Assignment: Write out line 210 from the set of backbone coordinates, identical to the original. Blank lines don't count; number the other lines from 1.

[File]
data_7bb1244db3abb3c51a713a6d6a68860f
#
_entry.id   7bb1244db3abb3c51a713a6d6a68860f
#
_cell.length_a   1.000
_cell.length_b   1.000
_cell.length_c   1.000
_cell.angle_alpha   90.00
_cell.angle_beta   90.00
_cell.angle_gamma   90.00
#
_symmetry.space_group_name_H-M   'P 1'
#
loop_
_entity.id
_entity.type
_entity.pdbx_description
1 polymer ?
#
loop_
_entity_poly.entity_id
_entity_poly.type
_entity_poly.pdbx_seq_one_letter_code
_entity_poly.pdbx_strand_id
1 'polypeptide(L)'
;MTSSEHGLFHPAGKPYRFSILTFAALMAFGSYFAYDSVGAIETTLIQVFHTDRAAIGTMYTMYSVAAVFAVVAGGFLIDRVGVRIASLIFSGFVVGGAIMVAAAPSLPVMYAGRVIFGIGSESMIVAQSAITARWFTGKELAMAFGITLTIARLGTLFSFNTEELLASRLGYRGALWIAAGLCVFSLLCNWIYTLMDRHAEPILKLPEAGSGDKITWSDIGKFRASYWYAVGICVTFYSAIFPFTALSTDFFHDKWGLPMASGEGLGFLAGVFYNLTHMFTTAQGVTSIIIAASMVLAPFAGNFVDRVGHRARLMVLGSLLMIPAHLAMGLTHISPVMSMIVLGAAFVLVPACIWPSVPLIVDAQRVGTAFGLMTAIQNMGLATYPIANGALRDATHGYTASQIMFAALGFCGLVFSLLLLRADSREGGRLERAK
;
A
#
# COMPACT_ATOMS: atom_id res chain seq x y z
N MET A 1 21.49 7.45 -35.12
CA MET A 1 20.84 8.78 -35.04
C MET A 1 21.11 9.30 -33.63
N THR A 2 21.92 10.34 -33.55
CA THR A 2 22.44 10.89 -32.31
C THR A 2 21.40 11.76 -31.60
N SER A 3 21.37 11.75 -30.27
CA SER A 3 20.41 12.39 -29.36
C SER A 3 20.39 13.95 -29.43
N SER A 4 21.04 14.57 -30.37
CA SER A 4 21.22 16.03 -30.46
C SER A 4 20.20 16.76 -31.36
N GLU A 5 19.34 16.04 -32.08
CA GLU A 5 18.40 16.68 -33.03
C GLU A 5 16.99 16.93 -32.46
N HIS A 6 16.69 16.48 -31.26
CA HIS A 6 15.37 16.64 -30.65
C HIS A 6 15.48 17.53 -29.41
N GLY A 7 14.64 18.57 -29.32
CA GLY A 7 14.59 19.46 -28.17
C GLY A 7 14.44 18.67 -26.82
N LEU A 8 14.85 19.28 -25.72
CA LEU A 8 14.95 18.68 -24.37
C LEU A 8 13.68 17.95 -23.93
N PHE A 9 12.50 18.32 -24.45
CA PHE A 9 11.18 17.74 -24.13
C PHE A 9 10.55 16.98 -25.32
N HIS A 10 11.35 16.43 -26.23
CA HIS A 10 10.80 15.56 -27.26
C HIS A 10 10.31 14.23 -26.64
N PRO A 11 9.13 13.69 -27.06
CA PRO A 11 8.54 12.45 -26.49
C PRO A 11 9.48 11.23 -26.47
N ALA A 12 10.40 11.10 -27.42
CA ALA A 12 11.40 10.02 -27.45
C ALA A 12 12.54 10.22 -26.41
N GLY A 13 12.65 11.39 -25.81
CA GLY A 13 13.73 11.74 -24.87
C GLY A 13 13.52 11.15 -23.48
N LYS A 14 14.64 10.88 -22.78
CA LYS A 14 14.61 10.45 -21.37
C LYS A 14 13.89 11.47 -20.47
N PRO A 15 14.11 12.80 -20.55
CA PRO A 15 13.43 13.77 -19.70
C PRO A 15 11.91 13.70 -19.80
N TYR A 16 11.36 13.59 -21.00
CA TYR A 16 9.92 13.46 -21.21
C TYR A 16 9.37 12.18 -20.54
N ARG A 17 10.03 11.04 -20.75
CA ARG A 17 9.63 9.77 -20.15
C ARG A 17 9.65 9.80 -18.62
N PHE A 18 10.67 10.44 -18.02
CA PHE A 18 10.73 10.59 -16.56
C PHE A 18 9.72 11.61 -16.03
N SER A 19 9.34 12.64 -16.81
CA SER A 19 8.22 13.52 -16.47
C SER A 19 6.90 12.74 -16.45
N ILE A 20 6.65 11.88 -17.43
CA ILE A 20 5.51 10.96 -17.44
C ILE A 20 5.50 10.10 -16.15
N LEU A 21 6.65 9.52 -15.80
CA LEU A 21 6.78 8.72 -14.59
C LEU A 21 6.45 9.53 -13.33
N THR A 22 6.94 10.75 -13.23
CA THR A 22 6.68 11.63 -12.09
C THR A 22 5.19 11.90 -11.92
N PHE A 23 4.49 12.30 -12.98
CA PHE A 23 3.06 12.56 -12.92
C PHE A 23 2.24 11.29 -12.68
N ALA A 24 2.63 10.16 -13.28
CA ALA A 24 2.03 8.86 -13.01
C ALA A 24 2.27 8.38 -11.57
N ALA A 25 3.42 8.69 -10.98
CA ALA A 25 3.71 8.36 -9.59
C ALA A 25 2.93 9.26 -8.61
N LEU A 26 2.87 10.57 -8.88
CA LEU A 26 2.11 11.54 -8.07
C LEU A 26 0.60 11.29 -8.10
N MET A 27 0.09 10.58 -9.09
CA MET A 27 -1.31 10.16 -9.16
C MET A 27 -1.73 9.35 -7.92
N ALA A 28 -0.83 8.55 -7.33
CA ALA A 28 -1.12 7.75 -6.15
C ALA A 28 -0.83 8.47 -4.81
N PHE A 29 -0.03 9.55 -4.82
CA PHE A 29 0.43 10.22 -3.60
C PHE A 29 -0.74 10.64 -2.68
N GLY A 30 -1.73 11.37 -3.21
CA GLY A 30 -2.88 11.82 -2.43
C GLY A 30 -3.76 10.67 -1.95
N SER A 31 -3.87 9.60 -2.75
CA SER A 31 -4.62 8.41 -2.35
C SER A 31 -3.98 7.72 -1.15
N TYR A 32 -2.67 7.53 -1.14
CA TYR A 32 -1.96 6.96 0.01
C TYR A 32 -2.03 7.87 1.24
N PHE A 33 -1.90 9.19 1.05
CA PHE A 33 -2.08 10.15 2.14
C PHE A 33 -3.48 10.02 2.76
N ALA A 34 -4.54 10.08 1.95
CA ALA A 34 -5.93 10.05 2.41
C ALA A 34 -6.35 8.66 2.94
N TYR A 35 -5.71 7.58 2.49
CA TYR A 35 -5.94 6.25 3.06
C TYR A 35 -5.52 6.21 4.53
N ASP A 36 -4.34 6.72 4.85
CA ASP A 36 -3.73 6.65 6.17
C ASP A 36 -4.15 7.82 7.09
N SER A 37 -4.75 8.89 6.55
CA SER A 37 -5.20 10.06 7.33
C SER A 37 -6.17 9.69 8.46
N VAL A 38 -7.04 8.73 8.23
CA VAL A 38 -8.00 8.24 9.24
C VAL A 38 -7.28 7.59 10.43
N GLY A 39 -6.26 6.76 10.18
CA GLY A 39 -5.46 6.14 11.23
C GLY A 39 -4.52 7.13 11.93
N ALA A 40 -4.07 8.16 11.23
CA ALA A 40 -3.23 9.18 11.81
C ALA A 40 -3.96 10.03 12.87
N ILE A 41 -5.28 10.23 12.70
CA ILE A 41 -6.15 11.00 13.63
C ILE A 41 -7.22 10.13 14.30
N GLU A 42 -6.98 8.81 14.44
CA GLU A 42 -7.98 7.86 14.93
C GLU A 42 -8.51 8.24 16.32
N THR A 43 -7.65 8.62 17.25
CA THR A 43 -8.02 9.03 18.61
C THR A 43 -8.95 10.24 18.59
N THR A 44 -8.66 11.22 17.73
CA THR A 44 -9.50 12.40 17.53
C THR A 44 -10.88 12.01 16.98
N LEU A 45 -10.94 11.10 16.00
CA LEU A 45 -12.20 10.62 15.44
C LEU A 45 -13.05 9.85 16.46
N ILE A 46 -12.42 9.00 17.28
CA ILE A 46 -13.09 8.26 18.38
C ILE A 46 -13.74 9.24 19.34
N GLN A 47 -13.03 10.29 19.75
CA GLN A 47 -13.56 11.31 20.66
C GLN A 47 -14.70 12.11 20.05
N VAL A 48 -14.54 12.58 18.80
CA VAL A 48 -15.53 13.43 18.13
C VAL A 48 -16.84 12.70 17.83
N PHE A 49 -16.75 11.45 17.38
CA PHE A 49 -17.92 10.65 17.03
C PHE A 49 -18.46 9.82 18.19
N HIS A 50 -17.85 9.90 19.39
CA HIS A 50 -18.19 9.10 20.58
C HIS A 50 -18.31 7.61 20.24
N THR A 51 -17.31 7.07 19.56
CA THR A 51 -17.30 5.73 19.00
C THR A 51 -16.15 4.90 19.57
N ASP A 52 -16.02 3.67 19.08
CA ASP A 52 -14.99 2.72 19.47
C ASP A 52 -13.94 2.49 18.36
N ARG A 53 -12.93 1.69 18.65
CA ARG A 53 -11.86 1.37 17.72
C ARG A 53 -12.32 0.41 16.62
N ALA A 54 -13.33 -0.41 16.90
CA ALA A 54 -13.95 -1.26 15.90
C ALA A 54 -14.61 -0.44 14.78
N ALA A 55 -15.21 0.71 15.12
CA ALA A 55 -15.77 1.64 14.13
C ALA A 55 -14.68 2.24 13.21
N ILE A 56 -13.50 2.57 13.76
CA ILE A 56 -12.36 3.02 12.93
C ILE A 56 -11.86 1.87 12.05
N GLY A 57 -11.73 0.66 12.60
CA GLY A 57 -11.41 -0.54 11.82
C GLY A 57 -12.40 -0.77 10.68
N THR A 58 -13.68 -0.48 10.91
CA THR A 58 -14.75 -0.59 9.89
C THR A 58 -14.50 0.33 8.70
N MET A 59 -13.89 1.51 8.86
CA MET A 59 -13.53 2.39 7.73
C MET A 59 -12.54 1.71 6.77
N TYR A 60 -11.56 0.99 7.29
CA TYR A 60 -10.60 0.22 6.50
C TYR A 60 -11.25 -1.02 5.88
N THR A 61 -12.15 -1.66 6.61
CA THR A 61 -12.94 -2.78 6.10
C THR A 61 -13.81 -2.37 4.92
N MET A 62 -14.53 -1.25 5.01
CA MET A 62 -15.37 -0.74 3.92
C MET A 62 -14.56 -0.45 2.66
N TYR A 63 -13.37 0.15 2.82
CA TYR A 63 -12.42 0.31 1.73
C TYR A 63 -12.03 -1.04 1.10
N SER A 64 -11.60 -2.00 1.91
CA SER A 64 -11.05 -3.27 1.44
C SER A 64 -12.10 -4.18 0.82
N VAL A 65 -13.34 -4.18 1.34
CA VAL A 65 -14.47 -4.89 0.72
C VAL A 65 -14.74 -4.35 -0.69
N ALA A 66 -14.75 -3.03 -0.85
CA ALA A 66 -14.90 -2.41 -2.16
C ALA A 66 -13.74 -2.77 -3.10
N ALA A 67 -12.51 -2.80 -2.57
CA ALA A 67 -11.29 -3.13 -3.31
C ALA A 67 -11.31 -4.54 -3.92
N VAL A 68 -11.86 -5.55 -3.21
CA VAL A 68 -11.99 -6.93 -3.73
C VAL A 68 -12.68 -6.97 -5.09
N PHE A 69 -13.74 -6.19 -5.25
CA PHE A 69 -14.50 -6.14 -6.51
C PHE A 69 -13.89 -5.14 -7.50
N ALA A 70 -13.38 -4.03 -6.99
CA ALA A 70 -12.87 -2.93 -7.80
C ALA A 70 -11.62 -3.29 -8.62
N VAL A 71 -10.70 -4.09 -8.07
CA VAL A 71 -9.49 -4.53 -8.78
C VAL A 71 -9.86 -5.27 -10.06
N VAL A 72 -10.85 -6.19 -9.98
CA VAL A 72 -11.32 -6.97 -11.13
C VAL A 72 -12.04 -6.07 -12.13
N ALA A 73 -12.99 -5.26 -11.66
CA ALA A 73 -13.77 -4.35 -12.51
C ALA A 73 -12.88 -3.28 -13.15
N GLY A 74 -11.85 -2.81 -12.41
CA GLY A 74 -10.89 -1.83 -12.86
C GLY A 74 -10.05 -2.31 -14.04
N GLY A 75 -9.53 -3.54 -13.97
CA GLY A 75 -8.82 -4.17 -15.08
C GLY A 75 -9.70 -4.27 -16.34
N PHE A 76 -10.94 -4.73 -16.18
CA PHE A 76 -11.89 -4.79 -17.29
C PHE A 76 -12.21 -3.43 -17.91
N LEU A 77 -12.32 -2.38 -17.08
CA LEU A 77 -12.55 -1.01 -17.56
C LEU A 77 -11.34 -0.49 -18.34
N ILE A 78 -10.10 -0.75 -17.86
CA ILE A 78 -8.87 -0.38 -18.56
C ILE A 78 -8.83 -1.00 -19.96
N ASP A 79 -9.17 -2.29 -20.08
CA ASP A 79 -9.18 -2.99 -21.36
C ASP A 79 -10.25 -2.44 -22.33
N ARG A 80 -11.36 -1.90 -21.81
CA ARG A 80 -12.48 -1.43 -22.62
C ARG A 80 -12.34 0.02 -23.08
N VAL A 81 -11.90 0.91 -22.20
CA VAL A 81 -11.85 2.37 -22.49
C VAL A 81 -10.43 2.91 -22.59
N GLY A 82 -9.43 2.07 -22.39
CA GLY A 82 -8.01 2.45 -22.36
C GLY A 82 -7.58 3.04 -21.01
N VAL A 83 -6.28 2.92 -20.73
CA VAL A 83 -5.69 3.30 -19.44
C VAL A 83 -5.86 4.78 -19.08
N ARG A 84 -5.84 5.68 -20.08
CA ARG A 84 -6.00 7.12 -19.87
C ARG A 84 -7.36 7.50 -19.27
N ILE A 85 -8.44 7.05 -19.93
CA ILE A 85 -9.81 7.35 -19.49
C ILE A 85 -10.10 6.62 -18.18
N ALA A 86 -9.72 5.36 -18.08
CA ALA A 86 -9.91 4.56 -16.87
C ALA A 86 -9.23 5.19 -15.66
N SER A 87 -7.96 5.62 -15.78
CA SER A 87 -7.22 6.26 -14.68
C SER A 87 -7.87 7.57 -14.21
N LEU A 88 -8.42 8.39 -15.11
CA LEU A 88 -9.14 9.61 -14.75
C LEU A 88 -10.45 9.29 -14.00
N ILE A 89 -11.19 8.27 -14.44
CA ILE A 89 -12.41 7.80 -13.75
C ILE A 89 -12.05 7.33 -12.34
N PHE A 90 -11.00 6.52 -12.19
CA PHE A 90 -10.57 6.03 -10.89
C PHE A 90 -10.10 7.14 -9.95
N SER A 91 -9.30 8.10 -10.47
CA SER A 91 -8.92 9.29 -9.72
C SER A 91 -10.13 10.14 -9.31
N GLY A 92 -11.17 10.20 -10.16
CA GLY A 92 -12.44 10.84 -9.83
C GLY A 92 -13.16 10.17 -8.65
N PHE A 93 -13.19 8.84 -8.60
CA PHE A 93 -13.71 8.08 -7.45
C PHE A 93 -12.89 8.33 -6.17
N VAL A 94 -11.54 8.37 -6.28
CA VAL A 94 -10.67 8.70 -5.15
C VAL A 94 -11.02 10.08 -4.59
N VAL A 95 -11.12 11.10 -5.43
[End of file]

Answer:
C TYR A 60 -11.25 -1.02 5.88